How to plan a garden bed

Lusting over the flowerbed of your dreams? Time to turn it into a reality. Here’s some handy advice on planning, designing and planting a brand new garden border.

To plan a garden bed, think about sun and soil

Before you get carried away mood boarding, take a step back and consider how much light your bed will get each day.

‘Full sun’ generally means a spot which gets more than six hours of direct sun a day. ‘Part shade’ gets four to six hours and ‘shady’ refers to an area in the sun for zero to four hours. Don’t panic if your bed gets limited sun. There are plenty of incredible plants that love nothing more than a shade-drenched border.

You’ll also need to figure out what kind of soil you’ve got. It could be clay, loam or sand and either acid, alkaline or neutral. Different plants like different soil types and will simply *not* tolerate others, so it’s good to be aware of any possible pitfalls before you start planning.

how-to-plan-a-garden-bed
how-to-plan-a-garden-bed

Settle on size and shape

You might be refreshing some existing flowerbeds or starting from scratch and creating your own.

Either way, you’ll want to think about the size and shape. Skinny borders are great for small spaces…but deep ones can have lots of plants packed into them. Some people prefer formal straight edges and others are into more informal, wafty curves.

If you have a lawn, use a string line to mark out the edge. Once you’re happy with the layout, grab a spade to start cutting and removing the turf.

Raised beds are also a great choice, especially if you’ll be gardening with kids or you have trouble stooping.

how-to-plan-a-garden-bed
how-to-plan-a-garden-bed

Choose your plants

Here’s where the real fun starts. Flick through catalogues freely, scroll websites and head out to garden centres and gardens to gather inspo. Start a Pinterest board to get a feel for the plants you like, that will thrive in your space.

It’s a good idea to go for a few shrubs or a tree or two to give a bed some structure. Tall outdoor plants should go towards the back (or in the middle of island beds), with smaller gems in front and fillers in-between. Consider plants for year-round interest too, so your garden isn’t just a one-season wonder. Add some bulbs for spring and leafy stalwarts with evergreen foliage.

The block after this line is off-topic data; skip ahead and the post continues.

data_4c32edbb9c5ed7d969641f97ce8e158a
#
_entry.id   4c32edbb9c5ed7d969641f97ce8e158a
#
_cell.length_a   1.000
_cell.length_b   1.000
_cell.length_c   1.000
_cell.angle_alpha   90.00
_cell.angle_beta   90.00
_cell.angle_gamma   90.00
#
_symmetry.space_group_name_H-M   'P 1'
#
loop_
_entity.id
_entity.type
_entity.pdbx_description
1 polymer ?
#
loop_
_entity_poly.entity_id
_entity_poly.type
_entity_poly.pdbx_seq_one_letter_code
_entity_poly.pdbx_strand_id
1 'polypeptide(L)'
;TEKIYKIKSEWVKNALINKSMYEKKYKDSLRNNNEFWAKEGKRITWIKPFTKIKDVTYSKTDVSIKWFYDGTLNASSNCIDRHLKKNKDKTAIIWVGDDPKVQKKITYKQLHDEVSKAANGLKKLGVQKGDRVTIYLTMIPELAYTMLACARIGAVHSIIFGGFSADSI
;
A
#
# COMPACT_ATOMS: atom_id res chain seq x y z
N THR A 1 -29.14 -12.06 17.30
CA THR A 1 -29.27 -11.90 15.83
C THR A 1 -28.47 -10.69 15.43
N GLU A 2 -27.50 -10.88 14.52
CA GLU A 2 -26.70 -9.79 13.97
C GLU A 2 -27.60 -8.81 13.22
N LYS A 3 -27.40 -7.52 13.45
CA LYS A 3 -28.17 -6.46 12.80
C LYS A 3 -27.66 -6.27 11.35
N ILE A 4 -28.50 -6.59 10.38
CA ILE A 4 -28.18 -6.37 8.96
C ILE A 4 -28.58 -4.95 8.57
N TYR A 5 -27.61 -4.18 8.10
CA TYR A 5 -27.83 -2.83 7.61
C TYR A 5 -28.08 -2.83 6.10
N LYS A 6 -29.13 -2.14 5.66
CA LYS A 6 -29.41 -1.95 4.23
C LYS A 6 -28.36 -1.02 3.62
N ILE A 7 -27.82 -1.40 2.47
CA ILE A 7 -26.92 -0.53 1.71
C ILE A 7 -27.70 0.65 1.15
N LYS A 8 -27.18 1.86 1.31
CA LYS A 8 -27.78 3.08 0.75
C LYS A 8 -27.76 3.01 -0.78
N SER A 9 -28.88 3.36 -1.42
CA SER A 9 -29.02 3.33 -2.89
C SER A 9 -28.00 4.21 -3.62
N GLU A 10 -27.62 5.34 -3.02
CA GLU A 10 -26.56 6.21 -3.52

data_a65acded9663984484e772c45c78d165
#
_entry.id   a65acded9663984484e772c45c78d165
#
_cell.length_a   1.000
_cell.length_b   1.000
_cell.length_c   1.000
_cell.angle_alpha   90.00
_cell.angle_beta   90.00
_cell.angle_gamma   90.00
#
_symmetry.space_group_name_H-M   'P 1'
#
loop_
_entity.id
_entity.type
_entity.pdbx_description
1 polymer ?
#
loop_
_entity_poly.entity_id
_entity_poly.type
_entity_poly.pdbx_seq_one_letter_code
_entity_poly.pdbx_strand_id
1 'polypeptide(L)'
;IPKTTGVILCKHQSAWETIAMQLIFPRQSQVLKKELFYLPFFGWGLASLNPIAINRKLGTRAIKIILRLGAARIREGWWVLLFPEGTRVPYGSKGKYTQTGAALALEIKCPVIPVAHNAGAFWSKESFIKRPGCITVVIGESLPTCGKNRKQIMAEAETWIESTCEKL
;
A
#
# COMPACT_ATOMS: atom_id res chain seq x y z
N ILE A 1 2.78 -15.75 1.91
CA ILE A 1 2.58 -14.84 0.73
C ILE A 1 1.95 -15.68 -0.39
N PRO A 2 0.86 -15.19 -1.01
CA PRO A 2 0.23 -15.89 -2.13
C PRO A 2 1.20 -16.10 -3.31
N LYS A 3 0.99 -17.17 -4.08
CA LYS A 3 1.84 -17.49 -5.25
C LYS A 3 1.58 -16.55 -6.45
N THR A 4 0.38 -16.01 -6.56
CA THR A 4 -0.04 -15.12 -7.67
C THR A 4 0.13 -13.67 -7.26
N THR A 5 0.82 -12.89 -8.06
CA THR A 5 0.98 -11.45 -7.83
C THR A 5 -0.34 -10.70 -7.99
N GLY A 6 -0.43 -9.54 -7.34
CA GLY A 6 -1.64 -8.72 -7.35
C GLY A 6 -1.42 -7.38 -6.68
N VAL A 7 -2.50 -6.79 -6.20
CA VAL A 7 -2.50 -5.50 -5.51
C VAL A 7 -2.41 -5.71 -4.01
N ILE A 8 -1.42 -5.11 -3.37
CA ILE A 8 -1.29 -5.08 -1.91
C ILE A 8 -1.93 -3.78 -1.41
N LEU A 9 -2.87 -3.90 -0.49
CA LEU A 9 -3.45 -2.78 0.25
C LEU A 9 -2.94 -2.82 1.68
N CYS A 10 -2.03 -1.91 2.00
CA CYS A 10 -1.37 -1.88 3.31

Once you’ve got some ideas, draw a mini garden plan so you know what you’re doing (or look as if you do, at least).

Instead of buying one of everything and bunging the whole lot in willy-nilly, it’s a wise move to create some planting patterns to create more distinctive swathes of colour and texture.

Aim to plant multiples of certain plants to make them really stand out. Top tip: the *pros* always tend to go for odd numbers and plant in 3’s or 5’s (rather than 2’s or 4’s) to give their beds a more natural look.

how-to-plan-a-garden-bed
how-to-plan-a-garden-bed

Improve the soil

While you’re busy planning the greatest flower border the world has ever seen, do a little work to improve the soil in your bed.

Depending on the plants you choose, you might need to change the makeup slightly (by adding lime to acidic soil, for example) or add some goodness to the ground.

If in doubt, go for an organic mulch or dig in some peat-free compost or well-rotted manure to increase the quality of the soil while you decide what to put in it.

Gather everything together

Surround yourself with the kit you need to make your project happen. Raid the local garden centre or do a big outdoor plant delivery. Make sure your garden tool set is well stocked.

Planning on adding some flair? If you’re hell-bent on including a water feature in the centre of your bed, fixing trellis to the wall behind or going large on garden ornaments, make sure you have those to hand, too. Ideally, they’d be put in place before you start planting.

Bring it to life

Before you sink your new plants into the soil, lay them out in place in their pots to make sure you’re happy with the arrangement and get an idea of how it’ll look.

Don’t fall at the first hurdle. Remember to leave the recommended space around each plant - even if you’re growing a few of the same type together - to give them room to grow.

When you’re sure you’ve got everything just so, it’s time to grab some gardening tools and get those babies in the ground. Fill up the watering can and give them a good long drink to make them feel at home.

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